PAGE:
Re-reading the original Sherlock Holmes stories. A Case of Identity is one of the lesser tales, but I’m sure we can find something of interest in it.
Facts of the case: Holmes and Watson are contacted by Mary Sutherland, who recently fell in love with a man at the gasfitters’ ball (sounds like a party), only for her wealthy stepfather to disapprove. When her new love disappears, Mary calls on Holmes to investigate.
Great detective: There’s a real “comic book continuity” thing going on this story, as it mentions previous stories A Study in Scarlet, The Sign of Four, and A Scandal in Bohemia. Apparently, the King of Bohemia did pay Holmes after all, with a rare gem. Holmes doesn’t sell it, but keeps it in his tobacco pouch. Good doctor: Watson takes a break from the case halfway through, to spend the night watching over one of his patients who is suffering great pain.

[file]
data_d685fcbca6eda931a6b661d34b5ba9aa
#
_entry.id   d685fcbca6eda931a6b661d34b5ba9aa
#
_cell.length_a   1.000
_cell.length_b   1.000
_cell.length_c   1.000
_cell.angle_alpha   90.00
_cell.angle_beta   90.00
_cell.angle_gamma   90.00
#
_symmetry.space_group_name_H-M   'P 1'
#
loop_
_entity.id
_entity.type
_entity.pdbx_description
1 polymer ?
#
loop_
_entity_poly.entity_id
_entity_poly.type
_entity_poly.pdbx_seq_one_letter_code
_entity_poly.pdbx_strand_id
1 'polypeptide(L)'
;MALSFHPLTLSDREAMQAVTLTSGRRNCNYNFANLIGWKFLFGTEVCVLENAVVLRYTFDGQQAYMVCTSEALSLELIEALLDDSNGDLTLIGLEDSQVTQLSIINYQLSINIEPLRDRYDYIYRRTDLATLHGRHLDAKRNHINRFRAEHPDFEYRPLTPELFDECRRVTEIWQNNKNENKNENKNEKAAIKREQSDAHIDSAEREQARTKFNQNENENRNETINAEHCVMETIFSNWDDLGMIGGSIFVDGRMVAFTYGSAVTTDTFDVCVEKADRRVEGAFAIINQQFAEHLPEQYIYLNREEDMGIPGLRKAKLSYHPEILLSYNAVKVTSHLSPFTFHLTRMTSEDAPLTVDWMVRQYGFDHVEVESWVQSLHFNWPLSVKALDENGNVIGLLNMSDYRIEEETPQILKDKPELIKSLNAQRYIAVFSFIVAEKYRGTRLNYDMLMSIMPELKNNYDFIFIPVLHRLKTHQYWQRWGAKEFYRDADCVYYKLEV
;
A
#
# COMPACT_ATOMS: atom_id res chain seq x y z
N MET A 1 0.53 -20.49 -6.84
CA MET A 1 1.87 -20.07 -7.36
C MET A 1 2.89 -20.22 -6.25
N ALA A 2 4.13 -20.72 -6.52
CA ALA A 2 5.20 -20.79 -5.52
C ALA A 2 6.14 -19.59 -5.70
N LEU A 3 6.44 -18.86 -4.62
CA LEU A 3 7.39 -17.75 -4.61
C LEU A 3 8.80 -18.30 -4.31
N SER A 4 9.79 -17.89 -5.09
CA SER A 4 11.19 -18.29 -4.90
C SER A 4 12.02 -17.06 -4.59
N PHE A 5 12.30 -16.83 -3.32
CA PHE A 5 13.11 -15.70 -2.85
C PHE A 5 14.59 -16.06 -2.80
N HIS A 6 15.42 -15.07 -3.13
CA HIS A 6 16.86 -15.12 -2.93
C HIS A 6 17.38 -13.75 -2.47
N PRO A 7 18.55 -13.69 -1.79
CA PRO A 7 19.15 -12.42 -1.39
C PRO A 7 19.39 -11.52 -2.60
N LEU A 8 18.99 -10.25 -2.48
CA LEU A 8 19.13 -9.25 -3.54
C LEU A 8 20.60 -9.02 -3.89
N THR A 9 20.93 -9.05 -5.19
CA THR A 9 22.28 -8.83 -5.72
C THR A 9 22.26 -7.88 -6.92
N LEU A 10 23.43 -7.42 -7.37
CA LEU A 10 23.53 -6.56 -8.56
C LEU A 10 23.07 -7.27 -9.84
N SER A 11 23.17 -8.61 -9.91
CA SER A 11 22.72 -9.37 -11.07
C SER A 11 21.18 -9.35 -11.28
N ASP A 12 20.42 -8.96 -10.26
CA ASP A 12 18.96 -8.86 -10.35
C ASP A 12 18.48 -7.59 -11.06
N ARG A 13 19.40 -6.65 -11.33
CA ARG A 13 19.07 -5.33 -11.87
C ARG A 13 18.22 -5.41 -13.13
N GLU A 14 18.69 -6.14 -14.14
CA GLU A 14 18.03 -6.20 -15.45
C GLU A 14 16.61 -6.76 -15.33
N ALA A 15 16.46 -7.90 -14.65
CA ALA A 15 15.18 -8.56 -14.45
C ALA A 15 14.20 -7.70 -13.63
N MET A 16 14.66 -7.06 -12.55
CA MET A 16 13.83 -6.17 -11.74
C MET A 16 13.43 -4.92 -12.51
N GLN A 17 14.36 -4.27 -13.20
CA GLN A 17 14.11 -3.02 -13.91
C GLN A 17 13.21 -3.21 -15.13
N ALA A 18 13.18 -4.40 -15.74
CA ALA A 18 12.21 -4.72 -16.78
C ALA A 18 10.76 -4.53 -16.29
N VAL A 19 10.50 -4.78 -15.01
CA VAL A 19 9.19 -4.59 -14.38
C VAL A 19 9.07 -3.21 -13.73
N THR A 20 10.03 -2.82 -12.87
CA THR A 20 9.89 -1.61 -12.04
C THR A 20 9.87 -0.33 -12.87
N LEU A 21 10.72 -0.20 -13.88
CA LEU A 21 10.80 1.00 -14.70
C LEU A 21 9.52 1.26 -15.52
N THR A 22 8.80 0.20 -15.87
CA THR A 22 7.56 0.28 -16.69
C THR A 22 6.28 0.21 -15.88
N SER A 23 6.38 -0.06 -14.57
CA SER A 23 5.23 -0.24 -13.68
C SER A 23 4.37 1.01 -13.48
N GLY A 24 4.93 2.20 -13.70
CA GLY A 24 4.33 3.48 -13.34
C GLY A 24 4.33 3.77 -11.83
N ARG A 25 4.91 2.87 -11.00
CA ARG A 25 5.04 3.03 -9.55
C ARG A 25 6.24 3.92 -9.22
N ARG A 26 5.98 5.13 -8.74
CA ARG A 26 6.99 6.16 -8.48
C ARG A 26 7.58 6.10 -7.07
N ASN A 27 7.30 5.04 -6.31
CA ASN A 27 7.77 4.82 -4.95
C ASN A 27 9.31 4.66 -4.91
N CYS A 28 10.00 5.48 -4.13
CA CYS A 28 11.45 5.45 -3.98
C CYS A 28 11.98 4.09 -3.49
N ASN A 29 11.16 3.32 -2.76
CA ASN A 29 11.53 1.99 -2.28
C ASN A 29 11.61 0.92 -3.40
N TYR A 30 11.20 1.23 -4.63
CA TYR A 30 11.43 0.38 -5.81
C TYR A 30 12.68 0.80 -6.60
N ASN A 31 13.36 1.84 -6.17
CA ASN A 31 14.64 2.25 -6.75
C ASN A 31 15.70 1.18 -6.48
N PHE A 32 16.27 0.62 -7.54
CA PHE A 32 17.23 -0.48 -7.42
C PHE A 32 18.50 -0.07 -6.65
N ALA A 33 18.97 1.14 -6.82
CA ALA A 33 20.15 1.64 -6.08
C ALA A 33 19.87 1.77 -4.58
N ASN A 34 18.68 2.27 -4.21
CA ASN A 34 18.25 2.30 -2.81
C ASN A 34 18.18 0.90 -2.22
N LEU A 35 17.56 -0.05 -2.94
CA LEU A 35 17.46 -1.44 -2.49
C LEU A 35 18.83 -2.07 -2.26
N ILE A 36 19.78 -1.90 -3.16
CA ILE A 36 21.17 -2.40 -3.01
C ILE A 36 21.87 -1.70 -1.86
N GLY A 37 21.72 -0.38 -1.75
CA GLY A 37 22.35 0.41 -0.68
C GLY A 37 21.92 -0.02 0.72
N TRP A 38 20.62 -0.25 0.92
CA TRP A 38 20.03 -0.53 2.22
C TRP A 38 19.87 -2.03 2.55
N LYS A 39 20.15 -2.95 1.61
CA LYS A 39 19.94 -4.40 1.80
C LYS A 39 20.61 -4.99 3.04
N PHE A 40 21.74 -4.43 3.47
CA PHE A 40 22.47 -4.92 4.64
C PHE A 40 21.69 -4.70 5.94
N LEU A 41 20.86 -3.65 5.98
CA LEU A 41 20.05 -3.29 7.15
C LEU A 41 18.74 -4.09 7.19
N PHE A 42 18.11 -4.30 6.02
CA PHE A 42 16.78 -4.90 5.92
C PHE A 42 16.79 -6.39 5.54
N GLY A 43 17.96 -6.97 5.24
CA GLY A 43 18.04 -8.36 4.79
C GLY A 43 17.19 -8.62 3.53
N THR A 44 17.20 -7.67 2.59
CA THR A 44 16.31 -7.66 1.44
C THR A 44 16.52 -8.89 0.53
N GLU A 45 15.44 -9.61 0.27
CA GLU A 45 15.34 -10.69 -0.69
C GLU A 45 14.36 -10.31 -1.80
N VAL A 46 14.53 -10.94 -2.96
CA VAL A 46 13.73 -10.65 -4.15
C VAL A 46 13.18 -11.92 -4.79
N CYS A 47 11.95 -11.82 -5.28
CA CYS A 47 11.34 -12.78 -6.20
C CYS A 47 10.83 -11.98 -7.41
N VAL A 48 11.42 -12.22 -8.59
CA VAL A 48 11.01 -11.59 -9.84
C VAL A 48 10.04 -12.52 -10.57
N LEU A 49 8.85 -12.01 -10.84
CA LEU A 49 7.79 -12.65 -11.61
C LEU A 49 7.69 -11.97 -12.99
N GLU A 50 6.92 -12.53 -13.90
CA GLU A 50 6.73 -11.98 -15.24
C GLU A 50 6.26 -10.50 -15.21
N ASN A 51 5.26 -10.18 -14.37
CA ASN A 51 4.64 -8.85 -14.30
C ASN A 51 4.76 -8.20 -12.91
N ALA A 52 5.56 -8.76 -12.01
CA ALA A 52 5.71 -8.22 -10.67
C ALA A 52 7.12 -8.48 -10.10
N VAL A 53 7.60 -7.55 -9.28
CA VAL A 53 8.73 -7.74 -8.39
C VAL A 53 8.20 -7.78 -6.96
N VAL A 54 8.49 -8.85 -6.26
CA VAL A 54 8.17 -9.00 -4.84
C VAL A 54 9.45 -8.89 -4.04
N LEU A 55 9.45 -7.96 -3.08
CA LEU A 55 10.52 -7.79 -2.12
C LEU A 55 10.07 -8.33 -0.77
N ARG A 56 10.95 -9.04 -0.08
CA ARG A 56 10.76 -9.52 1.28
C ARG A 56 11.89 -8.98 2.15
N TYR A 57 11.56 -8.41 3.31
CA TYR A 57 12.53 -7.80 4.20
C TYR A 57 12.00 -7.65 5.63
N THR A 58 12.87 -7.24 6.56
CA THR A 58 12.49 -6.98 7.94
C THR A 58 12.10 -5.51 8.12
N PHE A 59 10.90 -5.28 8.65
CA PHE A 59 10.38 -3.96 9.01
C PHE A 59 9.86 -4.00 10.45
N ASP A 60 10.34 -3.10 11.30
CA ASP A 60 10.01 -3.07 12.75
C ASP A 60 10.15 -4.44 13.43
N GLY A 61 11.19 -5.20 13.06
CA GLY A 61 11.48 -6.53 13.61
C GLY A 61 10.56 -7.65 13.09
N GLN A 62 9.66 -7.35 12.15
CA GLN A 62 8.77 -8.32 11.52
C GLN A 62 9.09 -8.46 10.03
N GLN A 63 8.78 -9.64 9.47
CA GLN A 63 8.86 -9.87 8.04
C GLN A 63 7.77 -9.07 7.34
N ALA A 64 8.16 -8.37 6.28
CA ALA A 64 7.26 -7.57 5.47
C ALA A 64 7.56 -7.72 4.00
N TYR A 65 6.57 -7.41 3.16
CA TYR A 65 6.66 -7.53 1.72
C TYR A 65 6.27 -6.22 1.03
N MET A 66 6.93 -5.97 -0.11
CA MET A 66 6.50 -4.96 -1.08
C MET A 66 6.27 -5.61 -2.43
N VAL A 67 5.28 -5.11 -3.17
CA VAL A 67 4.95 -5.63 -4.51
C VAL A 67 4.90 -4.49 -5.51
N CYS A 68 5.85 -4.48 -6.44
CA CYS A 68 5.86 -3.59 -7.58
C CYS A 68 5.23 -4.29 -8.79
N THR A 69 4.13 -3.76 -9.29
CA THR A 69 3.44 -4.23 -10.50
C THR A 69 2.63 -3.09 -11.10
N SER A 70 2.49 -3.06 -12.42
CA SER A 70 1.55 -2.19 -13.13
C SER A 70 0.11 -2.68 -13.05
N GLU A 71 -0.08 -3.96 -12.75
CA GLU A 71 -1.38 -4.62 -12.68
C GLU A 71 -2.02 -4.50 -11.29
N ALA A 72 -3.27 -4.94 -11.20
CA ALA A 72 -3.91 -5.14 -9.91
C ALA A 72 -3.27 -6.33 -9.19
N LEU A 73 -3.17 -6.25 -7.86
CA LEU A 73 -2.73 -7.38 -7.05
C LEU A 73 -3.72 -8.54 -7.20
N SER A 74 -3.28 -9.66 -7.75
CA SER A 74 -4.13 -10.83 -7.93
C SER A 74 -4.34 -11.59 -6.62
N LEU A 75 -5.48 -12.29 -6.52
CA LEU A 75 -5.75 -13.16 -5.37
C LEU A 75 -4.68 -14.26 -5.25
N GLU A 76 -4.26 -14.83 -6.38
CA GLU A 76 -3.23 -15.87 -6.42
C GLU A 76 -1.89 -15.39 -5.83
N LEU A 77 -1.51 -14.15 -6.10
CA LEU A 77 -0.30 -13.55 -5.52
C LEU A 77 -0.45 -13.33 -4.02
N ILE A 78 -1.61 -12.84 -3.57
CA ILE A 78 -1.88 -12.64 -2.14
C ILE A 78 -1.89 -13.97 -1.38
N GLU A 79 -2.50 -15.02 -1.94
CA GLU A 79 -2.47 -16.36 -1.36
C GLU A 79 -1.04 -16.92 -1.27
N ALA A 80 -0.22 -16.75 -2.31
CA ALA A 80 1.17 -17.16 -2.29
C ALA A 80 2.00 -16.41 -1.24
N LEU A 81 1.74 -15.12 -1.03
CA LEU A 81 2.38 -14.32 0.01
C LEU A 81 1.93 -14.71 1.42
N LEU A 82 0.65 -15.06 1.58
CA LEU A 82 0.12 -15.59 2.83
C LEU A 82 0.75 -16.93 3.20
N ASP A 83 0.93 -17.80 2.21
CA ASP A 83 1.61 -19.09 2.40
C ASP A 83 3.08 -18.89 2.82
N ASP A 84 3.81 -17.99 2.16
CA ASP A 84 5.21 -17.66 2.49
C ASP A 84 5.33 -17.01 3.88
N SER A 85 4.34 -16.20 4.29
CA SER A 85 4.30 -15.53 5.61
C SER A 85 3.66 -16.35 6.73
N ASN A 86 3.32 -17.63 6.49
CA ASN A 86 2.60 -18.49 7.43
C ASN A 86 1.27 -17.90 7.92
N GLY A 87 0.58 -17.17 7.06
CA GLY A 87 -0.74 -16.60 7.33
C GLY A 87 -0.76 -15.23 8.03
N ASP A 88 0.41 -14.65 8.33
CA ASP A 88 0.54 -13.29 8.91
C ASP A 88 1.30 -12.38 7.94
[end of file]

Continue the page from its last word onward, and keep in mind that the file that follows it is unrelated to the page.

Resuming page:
Who’s at the door: Holmes employs a “boy with buttons” to greet visitors for him at his front door. Yes this is canon: Holmes can not only identify a person’s handwriting, but he’s so good he can identify which typewriter wrote a specific typewritten note. Are we sure he’s not magic?
Action hero: Holmes arms himself with his riding crop to confront the villain, who just runs off before Holmes can use it. Indubitably: Almost the entire story takes place takes place inside 221B Baker St., which doesn’t make it as interesting as others. What’s interesting is the conclusion, in which Holmes and Watson more or less let the villain get away with his scheme. People talk about Holmes’ sense of justice, but we don’t see it in this one.
Next week: Hat man.
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